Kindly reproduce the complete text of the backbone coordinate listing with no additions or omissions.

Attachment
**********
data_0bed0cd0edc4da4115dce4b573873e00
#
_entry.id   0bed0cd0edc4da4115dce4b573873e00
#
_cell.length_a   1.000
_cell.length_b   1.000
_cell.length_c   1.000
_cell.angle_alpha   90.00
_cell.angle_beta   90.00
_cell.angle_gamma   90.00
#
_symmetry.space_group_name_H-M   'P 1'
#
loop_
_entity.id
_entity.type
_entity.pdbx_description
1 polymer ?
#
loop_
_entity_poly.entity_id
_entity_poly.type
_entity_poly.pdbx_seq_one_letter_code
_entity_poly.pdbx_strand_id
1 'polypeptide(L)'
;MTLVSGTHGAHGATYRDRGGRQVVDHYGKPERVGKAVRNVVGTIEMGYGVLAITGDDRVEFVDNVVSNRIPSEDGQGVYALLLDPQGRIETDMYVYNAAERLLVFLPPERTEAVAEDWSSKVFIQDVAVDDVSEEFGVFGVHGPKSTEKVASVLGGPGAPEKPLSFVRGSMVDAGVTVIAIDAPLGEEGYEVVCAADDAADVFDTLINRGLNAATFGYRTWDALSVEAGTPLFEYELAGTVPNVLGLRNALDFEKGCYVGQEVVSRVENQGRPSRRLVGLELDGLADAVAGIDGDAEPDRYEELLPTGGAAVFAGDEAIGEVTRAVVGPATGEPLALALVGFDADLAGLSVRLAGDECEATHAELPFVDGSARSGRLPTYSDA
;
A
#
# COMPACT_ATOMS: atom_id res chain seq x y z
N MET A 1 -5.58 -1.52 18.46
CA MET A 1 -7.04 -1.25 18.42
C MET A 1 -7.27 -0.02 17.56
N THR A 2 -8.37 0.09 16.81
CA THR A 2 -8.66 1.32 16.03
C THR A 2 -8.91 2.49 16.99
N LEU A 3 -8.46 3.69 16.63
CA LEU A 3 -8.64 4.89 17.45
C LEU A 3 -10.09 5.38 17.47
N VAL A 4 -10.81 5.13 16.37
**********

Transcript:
data_0bed0cd0edc4da4115dce4b573873e00
#
_entry.id   0bed0cd0edc4da4115dce4b573873e00
#
_cell.length_a   1.000
_cell.length_b   1.000
_cell.length_c   1.000
_cell.angle_alpha   90.00
_cell.angle_beta   90.00
_cell.angle_gamma   90.00
#
_symmetry.space_group_name_H-M   'P 1'
#
loop_
_entity.id
_entity.type
_entity.pdbx_description
1 polymer ?
#
loop_
_entity_poly.entity_id
_entity_poly.type
_entity_poly.pdbx_seq_one_letter_code
_entity_poly.pdbx_strand_id
1 'polypeptide(L)'
;MTLVSGTHGAHGATYRDRGGRQVVDHYGKPERVGKAVRNVVGTIEMGYGVLAITGDDRVEFVDNVVSNRIPSEDGQGVYALLLDPQGRIETDMYVYNAAERLLVFLPPERTEAVAEDWSSKVFIQDVAVDDVSEEFGVFGVHGPKSTEKVASVLGGPGAPEKPLSFVRGSMVDAGVTVIAIDAPLGEEGYEVVCAADDAADVFDTLINRGLNAATFGYRTWDALSVEAGTPLFEYELAGTVPNVLGLRNALDFEKGCYVGQEVVSRVENQGRPSRRLVGLELDGLADAVAGIDGDAEPDRYEELLPTGGAAVFAGDEAIGEVTRAVVGPATGEPLALALVGFDADLAGLSVRLAGDECEATHAELPFVDGSARSGRLPTYSDA
;
A
#
# COMPACT_ATOMS: atom_id res chain seq x y z
N MET A 1 -5.58 -1.52 18.46
CA MET A 1 -7.04 -1.25 18.42
C MET A 1 -7.27 -0.02 17.56
N THR A 2 -8.37 0.09 16.81
CA THR A 2 -8.66 1.32 16.03
C THR A 2 -8.91 2.49 16.99
N LEU A 3 -8.46 3.69 16.63
CA LEU A 3 -8.64 4.89 17.45
C LEU A 3 -10.09 5.38 17.47
N VAL A 4 -10.81 5.13 16.37